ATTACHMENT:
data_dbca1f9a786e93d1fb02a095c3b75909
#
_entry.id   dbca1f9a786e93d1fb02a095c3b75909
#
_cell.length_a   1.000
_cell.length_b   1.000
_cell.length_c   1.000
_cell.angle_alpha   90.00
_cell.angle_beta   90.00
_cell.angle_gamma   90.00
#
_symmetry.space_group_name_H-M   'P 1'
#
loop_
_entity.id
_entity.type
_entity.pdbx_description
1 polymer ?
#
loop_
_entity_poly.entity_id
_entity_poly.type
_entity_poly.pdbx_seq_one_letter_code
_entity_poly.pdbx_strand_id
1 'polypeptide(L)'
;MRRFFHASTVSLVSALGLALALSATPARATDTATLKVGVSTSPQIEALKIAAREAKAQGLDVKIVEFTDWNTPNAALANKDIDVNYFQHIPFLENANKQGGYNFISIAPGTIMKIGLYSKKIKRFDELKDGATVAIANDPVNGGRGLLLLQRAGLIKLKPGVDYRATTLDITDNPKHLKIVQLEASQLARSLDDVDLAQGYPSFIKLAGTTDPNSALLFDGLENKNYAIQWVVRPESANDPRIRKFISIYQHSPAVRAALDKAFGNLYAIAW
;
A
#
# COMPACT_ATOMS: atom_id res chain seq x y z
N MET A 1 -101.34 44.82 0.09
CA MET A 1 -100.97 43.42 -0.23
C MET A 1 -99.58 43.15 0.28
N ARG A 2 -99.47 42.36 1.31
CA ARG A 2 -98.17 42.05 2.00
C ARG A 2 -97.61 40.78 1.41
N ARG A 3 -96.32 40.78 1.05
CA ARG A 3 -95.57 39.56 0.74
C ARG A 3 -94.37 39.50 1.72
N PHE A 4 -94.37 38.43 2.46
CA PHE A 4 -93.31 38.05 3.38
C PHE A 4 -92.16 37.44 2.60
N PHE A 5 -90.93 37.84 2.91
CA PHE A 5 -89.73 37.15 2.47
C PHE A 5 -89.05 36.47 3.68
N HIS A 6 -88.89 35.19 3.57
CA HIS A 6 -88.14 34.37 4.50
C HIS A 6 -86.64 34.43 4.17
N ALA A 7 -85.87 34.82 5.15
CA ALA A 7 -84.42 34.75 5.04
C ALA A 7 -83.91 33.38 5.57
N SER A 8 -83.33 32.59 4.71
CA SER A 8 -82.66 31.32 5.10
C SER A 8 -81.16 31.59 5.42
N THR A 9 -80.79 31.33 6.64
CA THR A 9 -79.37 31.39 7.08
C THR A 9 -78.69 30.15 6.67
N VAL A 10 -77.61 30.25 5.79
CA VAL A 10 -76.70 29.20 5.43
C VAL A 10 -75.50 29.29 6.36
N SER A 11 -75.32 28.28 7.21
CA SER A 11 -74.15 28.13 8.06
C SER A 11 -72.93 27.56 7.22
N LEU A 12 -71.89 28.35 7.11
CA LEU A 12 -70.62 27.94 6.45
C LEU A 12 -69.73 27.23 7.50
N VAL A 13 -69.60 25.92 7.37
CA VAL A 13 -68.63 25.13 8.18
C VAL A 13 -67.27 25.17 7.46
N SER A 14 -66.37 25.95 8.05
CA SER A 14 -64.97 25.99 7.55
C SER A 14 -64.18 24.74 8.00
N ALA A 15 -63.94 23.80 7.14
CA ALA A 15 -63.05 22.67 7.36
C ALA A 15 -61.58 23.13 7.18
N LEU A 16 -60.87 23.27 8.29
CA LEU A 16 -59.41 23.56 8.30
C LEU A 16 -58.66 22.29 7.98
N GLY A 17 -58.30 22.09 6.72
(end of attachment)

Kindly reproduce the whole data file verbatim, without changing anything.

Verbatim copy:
data_dbca1f9a786e93d1fb02a095c3b75909
#
_entry.id   dbca1f9a786e93d1fb02a095c3b75909
#
_cell.length_a   1.000
_cell.length_b   1.000
_cell.length_c   1.000
_cell.angle_alpha   90.00
_cell.angle_beta   90.00
_cell.angle_gamma   90.00
#
_symmetry.space_group_name_H-M   'P 1'
#
loop_
_entity.id
_entity.type
_entity.pdbx_description
1 polymer ?
#
loop_
_entity_poly.entity_id
_entity_poly.type
_entity_poly.pdbx_seq_one_letter_code
_entity_poly.pdbx_strand_id
1 'polypeptide(L)'
;MRRFFHASTVSLVSALGLALALSATPARATDTATLKVGVSTSPQIEALKIAAREAKAQGLDVKIVEFTDWNTPNAALANKDIDVNYFQHIPFLENANKQGGYNFISIAPGTIMKIGLYSKKIKRFDELKDGATVAIANDPVNGGRGLLLLQRAGLIKLKPGVDYRATTLDITDNPKHLKIVQLEASQLARSLDDVDLAQGYPSFIKLAGTTDPNSALLFDGLENKNYAIQWVVRPESANDPRIRKFISIYQHSPAVRAALDKAFGNLYAIAW
;
A
#
# COMPACT_ATOMS: atom_id res chain seq x y z
N MET A 1 -101.34 44.82 0.09
CA MET A 1 -100.97 43.42 -0.23
C MET A 1 -99.58 43.15 0.28
N ARG A 2 -99.47 42.36 1.31
CA ARG A 2 -98.17 42.05 2.00
C ARG A 2 -97.61 40.78 1.41
N ARG A 3 -96.32 40.78 1.05
CA ARG A 3 -95.57 39.56 0.74
C ARG A 3 -94.37 39.50 1.72
N PHE A 4 -94.37 38.43 2.46
CA PHE A 4 -93.31 38.05 3.38
C PHE A 4 -92.16 37.44 2.60
N PHE A 5 -90.93 37.84 2.91
CA PHE A 5 -89.73 37.15 2.47
C PHE A 5 -89.05 36.47 3.68
N HIS A 6 -88.89 35.19 3.57
CA HIS A 6 -88.14 34.37 4.50
C HIS A 6 -86.64 34.43 4.17
N ALA A 7 -85.87 34.82 5.15
CA ALA A 7 -84.42 34.75 5.04
C ALA A 7 -83.91 33.38 5.57
N SER A 8 -83.33 32.59 4.71
CA SER A 8 -82.66 31.32 5.10
C SER A 8 -81.16 31.59 5.42
N THR A 9 -80.79 31.33 6.64
CA THR A 9 -79.37 31.39 7.08
C THR A 9 -78.69 30.15 6.67
N VAL A 10 -77.61 30.25 5.79
CA VAL A 10 -76.70 29.20 5.43
C VAL A 10 -75.50 29.29 6.36
N SER A 11 -75.32 28.28 7.21
CA SER A 11 -74.15 28.13 8.06
C SER A 11 -72.93 27.56 7.22
N LEU A 12 -71.89 28.35 7.11
CA LEU A 12 -70.62 27.94 6.45
C LEU A 12 -69.73 27.23 7.50
N VAL A 13 -69.60 25.92 7.37
CA VAL A 13 -68.63 25.13 8.18
C VAL A 13 -67.27 25.17 7.46
N SER A 14 -66.37 25.95 8.05
CA SER A 14 -64.97 25.99 7.55
C SER A 14 -64.18 24.74 8.00
N ALA A 15 -63.94 23.80 7.14
CA ALA A 15 -63.05 22.67 7.36
C ALA A 15 -61.58 23.13 7.18
N LEU A 16 -60.87 23.27 8.29
CA LEU A 16 -59.41 23.56 8.30
C LEU A 16 -58.66 22.29 7.98
N GLY A 17 -58.30 22.09 6.72